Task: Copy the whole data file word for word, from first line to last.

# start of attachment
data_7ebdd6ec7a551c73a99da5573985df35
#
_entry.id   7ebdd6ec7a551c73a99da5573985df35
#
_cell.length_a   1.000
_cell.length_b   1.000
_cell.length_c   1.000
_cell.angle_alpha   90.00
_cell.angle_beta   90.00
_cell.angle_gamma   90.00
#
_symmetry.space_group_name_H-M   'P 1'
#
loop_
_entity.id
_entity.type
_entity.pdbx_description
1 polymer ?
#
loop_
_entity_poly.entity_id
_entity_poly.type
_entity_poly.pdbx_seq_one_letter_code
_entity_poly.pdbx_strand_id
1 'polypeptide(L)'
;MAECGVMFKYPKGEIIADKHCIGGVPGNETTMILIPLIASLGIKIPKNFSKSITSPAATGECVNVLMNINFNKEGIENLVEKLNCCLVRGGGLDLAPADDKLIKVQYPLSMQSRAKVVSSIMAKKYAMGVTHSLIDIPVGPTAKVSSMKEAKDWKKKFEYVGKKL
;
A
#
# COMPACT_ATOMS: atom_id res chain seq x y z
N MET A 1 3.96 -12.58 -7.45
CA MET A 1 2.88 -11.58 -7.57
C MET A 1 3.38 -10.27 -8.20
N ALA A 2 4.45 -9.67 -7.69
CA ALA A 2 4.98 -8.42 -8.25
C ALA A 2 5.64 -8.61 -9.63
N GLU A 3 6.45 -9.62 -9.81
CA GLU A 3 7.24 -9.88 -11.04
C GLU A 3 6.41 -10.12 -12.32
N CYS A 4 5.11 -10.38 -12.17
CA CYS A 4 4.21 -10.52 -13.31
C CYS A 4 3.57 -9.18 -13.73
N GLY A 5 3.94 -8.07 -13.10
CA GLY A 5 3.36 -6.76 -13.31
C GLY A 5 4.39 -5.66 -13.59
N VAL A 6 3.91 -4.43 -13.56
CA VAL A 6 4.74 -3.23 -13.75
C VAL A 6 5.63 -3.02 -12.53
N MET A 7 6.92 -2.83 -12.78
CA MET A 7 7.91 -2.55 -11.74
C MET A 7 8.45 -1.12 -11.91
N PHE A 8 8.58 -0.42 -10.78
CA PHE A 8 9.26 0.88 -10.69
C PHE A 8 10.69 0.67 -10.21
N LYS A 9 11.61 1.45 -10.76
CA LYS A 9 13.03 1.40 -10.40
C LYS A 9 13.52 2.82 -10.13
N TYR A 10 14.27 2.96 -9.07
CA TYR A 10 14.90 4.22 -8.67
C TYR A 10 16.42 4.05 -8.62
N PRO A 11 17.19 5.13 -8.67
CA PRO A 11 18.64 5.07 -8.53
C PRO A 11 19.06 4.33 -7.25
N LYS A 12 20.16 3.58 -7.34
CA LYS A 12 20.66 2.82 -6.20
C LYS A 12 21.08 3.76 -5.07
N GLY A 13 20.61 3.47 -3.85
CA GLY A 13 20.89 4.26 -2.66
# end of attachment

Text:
data_7ebdd6ec7a551c73a99da5573985df35
#
_entry.id   7ebdd6ec7a551c73a99da5573985df35
#
_cell.length_a   1.000
_cell.length_b   1.000
_cell.length_c   1.000
_cell.angle_alpha   90.00
_cell.angle_beta   90.00
_cell.angle_gamma   90.00
#
_symmetry.space_group_name_H-M   'P 1'
#
loop_
_entity.id
_entity.type
_entity.pdbx_description
1 polymer ?
#
loop_
_entity_poly.entity_id
_entity_poly.type
_entity_poly.pdbx_seq_one_letter_code
_entity_poly.pdbx_strand_id
1 'polypeptide(L)'
;MAECGVMFKYPKGEIIADKHCIGGVPGNETTMILIPLIASLGIKIPKNFSKSITSPAATGECVNVLMNINFNKEGIENLVEKLNCCLVRGGGLDLAPADDKLIKVQYPLSMQSRAKVVSSIMAKKYAMGVTHSLIDIPVGPTAKVSSMKEAKDWKKKFEYVGKKL
;
A
#
# COMPACT_ATOMS: atom_id res chain seq x y z
N MET A 1 3.96 -12.58 -7.45
CA MET A 1 2.88 -11.58 -7.57
C MET A 1 3.38 -10.27 -8.20
N ALA A 2 4.45 -9.67 -7.69
CA ALA A 2 4.98 -8.42 -8.25
C ALA A 2 5.64 -8.61 -9.63
N GLU A 3 6.45 -9.62 -9.81
CA GLU A 3 7.24 -9.88 -11.04
C GLU A 3 6.41 -10.12 -12.32
N CYS A 4 5.11 -10.38 -12.17
CA CYS A 4 4.21 -10.52 -13.31
C CYS A 4 3.57 -9.18 -13.73
N GLY A 5 3.94 -8.07 -13.10
CA GLY A 5 3.36 -6.76 -13.31
C GLY A 5 4.39 -5.66 -13.59
N VAL A 6 3.91 -4.43 -13.56
CA VAL A 6 4.74 -3.23 -13.75
C VAL A 6 5.63 -3.02 -12.53
N MET A 7 6.92 -2.83 -12.78
CA MET A 7 7.91 -2.55 -11.74
C MET A 7 8.45 -1.12 -11.91
N PHE A 8 8.58 -0.42 -10.78
CA PHE A 8 9.26 0.88 -10.69
C PHE A 8 10.69 0.67 -10.21
N LYS A 9 11.61 1.45 -10.76
CA LYS A 9 13.03 1.40 -10.40
C LYS A 9 13.52 2.82 -10.13
N TYR A 10 14.27 2.96 -9.07
CA TYR A 10 14.90 4.22 -8.67
C TYR A 10 16.42 4.05 -8.62
N PRO A 11 17.19 5.13 -8.67
CA PRO A 11 18.64 5.07 -8.53
C PRO A 11 19.06 4.33 -7.25
N LYS A 12 20.16 3.58 -7.34
CA LYS A 12 20.66 2.82 -6.20
C LYS A 12 21.08 3.76 -5.07
N GLY A 13 20.61 3.47 -3.85
CA GLY A 13 20.89 4.26 -2.66